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The Turtle Terminator short film

Directed by C.J. Lazaretti

Starring John Wilde

Short Film Review by Michael Fiott

The Turtle Terminator short film

The Turtle Terminator is a short film that would make any previous victims of a turtle related incident feel very wary about their future relationships. The nameless narrator begins by explaining how he was bitten on the ring finger by a turtle when he was young when reaching for a toy. Growing up, he then used the leftover scar to attract potential mates, as they would have to touch his hand to take a closer look, he would also explain to them that he made a few comic strips of an imaginary character called ‘The Turtle Terminator’ after his harrowing experience. You then have to suspend your disbelief as it is revealed that this story is a genuine deciding factor for his future happiness with women.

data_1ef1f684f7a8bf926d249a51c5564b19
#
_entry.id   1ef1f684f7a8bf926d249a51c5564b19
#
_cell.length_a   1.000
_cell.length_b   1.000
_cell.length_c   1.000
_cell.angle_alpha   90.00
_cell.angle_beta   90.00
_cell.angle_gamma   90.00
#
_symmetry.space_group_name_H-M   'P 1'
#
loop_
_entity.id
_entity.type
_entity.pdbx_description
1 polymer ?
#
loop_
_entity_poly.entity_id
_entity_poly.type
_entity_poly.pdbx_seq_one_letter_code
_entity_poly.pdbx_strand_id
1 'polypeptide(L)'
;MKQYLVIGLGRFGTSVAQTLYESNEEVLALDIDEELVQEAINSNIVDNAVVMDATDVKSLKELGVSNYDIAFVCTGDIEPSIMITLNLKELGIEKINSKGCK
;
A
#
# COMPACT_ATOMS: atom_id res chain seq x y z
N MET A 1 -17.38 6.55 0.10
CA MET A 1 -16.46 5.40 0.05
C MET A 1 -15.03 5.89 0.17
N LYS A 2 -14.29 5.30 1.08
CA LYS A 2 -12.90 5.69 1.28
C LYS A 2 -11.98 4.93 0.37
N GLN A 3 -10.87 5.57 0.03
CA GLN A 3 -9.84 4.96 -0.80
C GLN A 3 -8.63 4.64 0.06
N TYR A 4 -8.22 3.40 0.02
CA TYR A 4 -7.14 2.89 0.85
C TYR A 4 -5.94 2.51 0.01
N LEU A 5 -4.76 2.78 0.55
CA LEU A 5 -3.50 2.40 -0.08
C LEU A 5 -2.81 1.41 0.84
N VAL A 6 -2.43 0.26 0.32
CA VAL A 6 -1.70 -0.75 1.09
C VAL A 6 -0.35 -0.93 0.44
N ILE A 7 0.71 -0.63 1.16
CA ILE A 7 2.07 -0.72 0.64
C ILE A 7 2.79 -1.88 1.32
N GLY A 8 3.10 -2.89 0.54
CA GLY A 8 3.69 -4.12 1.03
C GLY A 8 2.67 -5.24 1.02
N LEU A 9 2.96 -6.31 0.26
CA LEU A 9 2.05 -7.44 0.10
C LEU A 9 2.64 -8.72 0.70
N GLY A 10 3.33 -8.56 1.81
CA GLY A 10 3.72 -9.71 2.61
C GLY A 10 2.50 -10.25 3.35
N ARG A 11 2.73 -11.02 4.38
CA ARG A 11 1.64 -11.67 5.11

Generally there isn’t much to feast your eyes on in this film in terms of cinematography, but it does have some very interesting ideas, such as the completely white background that flashes back to him as a child and the seemingly expertly drawn animation segments of his childhood comic. These do help to pad out what is otherwise a rather blandly shot and edited film, but ultimately do not serve for anything more than a welcome input of imagination.

Another element that does enhance its viewing is its use of music to guide us through, swapping from music that would otherwise be used in a whimsical sitcom to an awfully serious and slow piano piece that wouldn’t be out of place in Beethoven’s back catalogue. Although the biggest problem The Turtle Terminator has is its seeming lack of direction or meaning to the plot; the audience for the most part is held at ransom with their own need to understand it and genuinely leaves us disappointed and jaded at the entire concept.

Whilst there is still a comic and light-hearted tone infused in its almost three minute run time, we are still left confused as to why such a serious route was taken for its ending. The audience would be able to appreciate the humorous irony and exaggeration that being bit on the hand by a turtle would be the deciding factor for the majority of your life as you know it, but unfortunately I am not completely sure that this was the impression the filmmaker was hoping for when setting out to produce it.


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